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#12
This is really useful advice, and is great to have exercises that extend beyond the typical formulaic approaches of scales/chord theory etc.

One thing that I believe really helped me when I was starting out were impro workshops at the Oval House. These were based on a free form approach, but not your stereotypical "squeaky bonk" fast loud random brash anarchic that so many people associate with free jazz.

There were various disciplines and pieces were often based around very minimalist concepts of using just a few notes (not a hundred miles from what Wayne is talking about).

What it helped me was thinking melodically without (or before) any harmonic constraints. If you aren't thinking too much about playing notes that are "correct" within harmony, but notes that follow from the previous and into the next. As with Wayne's #1 exercise "You are on a path towards rewiring your brain"

And of course this approach can then be used along with concepts of harmony.

Of course, this purely melodic appproach is almost forced on you when playing one chord modal jazz, pop, funk etc. although it's one step closer to playing harmonic chord progressions as there is one chord or scale that is there as a backbone - but as you don't have to think t about what chord is coming up next, your brain is free to think about melody and intervals
just one question - who's Wayne?
 

Wade Cornell

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#15
I've found that my ear for music and my 'musicality' has been super charged over the last Year or so of starting on the Sax. As a singer (with a small 's') I thought I had a reasonable ear, but for some reason, I've always struggled to find my way around a melody on a Guitar fret board or a piano keyboard, despite owning and playing both guitar and Piano for many Years. Something about the Sax has opened up my ability to pick up a tune in my head and although my technical Sax ability has a long way to go, my ability to think of a tune in my head and then play it on the sax has come on leaps and bounds.

The more I play this fine instrument, the more I want to just play the thing, without having to think about theoretical constraints (learn scales etc). I appreciate the importance of musical theory, and my knowledge is improving, but really as a result of letting the horn blow, rather than studiously following a theoretical approach. I think I'm finally becoming comfortable with this (and also the acceptance that I'm a musician! A concept I think I struggled with getting to grips with in the past).

The four note exercise above is as much a rhythmical exercise, as a note playing one. It's a great opportunity to have a blast, just creating riffs and expressions.
It's often said that the sax is the closest instrument to the human voice. And that's pretty true (but the duduk
View: https://www.youtube.com/watch?v=y5tcbD5in7k
is even more like the voice). You are using your breath the same way and creating dynamics through more or less breath as well as changing tone/timbre with your oral cavity. The sound and tone starts with you. Guitar and piano are strictly mechanical instruments that require mechanical solutions for you to give the same sort of expression...much more difficult.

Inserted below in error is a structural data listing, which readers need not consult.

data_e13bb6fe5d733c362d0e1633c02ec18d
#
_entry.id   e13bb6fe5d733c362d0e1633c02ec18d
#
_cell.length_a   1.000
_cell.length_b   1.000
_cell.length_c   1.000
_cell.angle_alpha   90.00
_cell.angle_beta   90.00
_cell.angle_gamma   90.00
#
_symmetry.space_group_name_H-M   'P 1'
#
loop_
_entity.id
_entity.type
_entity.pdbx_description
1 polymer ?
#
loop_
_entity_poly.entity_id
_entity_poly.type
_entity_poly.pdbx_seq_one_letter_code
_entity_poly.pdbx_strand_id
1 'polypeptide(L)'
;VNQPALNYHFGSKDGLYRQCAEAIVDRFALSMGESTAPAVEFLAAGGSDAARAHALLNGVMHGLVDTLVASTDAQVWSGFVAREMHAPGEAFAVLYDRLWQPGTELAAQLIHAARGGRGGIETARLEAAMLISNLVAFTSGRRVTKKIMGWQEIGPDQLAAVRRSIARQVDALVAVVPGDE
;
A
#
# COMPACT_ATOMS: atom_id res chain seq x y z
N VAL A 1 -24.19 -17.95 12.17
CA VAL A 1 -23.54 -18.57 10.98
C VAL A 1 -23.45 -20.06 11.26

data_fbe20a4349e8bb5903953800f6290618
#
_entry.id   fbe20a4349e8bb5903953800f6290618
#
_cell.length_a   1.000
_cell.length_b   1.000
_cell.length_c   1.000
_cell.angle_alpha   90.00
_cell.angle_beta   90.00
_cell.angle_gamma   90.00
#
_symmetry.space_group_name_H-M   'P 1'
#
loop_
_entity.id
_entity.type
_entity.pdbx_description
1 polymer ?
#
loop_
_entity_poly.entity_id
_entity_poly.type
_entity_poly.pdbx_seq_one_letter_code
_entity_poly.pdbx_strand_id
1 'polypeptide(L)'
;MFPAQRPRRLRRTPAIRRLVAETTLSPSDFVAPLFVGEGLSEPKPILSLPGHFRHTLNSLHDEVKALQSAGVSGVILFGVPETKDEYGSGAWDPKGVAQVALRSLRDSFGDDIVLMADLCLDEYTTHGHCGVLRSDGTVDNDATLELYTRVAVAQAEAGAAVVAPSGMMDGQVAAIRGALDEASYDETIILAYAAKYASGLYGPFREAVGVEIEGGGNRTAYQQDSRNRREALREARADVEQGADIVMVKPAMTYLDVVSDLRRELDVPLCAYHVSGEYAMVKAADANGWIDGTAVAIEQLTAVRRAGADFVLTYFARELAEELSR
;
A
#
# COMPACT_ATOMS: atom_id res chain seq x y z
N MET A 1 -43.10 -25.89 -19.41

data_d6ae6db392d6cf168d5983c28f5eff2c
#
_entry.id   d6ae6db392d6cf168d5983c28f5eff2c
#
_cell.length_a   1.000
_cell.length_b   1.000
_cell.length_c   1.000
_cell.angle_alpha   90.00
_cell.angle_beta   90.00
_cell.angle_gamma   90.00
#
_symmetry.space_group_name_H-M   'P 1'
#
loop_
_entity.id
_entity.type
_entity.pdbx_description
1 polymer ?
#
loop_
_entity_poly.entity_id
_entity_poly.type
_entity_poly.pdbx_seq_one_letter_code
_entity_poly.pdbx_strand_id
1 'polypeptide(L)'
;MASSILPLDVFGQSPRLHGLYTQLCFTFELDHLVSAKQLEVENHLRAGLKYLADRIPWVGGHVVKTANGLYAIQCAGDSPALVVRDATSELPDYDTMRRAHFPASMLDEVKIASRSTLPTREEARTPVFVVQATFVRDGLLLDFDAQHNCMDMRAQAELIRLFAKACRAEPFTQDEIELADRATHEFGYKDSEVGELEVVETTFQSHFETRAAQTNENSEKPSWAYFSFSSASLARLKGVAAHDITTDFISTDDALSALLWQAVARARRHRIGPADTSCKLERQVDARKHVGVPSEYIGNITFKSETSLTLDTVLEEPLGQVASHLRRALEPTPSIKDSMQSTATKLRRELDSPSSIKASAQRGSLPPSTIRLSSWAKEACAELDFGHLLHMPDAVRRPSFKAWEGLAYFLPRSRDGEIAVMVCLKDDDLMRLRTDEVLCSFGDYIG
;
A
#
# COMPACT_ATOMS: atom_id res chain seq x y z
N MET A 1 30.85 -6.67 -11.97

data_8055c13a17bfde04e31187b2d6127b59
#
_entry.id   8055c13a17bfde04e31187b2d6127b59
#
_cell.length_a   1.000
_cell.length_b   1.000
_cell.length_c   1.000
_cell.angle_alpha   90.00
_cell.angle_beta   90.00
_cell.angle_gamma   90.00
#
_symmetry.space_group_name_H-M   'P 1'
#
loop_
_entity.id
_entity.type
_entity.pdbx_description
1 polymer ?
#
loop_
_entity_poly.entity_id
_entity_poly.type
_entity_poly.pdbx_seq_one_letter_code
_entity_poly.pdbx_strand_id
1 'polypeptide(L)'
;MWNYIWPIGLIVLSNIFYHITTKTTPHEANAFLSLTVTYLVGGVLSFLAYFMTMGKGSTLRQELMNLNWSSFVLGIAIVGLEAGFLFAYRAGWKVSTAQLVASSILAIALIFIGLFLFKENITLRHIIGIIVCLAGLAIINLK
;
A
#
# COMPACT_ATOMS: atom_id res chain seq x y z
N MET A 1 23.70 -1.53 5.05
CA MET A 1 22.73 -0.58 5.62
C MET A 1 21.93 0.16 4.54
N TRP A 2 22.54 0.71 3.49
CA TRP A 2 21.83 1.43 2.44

Singers already have music they can hear in their heads...no other way to sing! So the exercise becomes being able to match what you can hear with the mechanical side of the sax. It's a joy when this can happen, but it usually takes quite a while. For me it was certainly years of improvisation practice and counting down by percentage of right/wrong notes. I got stuck for quite a while at around 95% accuracy, which sounds good, but means in an ordinary 3 1/2 minute tune you may have played 4 to 10 wrong notes. Not good enough! Fortunately I got better, but also learned how to "cover" a wrong note with what followed...but that's best left for much later discussions.

I also used to be a singer. It potentially gives you a big advantage. It's also why many of these exercises push people to always hear what they wish to play (whether they can actually sing or not).
 

Pete Thomas

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#16
It's often said that the sax is the closest instrument to the human voice. And that's pretty true (but the duduk...
I misread that at first to be:
"It's often said that the sax is the closest instrument to the human voice. And that's pretty true as well as the duck.."

I can relate to that every time I pick up my soprano.
 
Last edited:

Alice

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#17
misread that at first to be:
"It's often said that the sax is the closest instrument to the human voice. And that's pretty true as well as the duck.."
My eyes are terrible! I read it as;

"It's often said that the sax is the closest instrument to the human voice. And that's pretty true as well as the DavidUK”
 

Halfers

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#19
Guitar and piano are strictly mechanical instruments that require mechanical solutions for you to give the same sort of expression...much more difficult.
That's true, but playing the sax has also had the knock on affect of improving my ability to pick up melodies on the Piano also (I don't play much guitar these days). I think it's that process of having to hear the note before playing it. I don't think I ever got into the habit of doing that before playing the Sax.